Effect of Bounded Rationality on Tradeoff Between Systemic Risks & Economic Efficiency in Networks
Vladimir V. Marbukh
This paper discusses effect of bounded rationality on the systemic risks vs. economic performance tradeoff in large-scale networks operating under economic pressures. Existence of systemic risks in economically incentivized networked systems is demonstrated by recent numerous systemic failures in various critical large-scale networked infrastructures. Using Complex System perspective, we consider systemic risks due to overload experienced by a sizable portion of the network. Economic pressures facilitate systemic overload by incentivizing (a) high level of dynamic resource sharing allowing the system to mitigate effects of inherently uncertain exogenous demand and limited system reliability, and (b) network operation on the stability boundary where all network resources are fully utilized. However, in practice these economic incentives are counteracted by bounded rationality of the network operator(s), e.g., due to limited information on the uncertain exogenous environment. We argue that bounded rationality reduces both the network operational region and risk of abrupt overload. Due to higher performance losses and lower predictability of a discontinuous/abrupt overload as compared to a continuous/gradual one, our results suggest that bounded rationality may benefit the system performance by allowing system to operate closer to the stability boundary.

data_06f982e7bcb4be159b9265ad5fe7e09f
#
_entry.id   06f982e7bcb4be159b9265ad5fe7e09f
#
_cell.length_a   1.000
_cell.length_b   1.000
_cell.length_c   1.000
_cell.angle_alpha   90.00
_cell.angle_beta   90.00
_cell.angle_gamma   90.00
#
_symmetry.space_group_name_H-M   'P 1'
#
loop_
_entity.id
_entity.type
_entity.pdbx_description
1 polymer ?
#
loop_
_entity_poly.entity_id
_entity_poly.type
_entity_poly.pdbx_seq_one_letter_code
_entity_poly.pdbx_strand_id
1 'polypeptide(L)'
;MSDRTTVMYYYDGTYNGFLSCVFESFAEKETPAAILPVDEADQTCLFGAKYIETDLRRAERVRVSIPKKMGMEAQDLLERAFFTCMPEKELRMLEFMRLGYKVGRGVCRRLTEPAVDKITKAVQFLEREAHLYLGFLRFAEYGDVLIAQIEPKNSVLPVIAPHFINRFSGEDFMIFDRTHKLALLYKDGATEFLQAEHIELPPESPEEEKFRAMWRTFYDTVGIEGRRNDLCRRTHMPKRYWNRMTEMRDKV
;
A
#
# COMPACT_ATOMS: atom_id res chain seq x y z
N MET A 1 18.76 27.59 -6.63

The Eighth International Conference on Ubiquitous and Future Networks (ICUFN 2016)
Effect of Bounded Rationality on Tradeoff Between Systemic Risks & Economic Efficiency in Networks, The Eighth International Conference on Ubiquitous and Future Networks (ICUFN 2016), Vienna, -1, [online], https://doi.org/10.1109/ICUFN.2016.7537047
(Accessed June 7, 2023)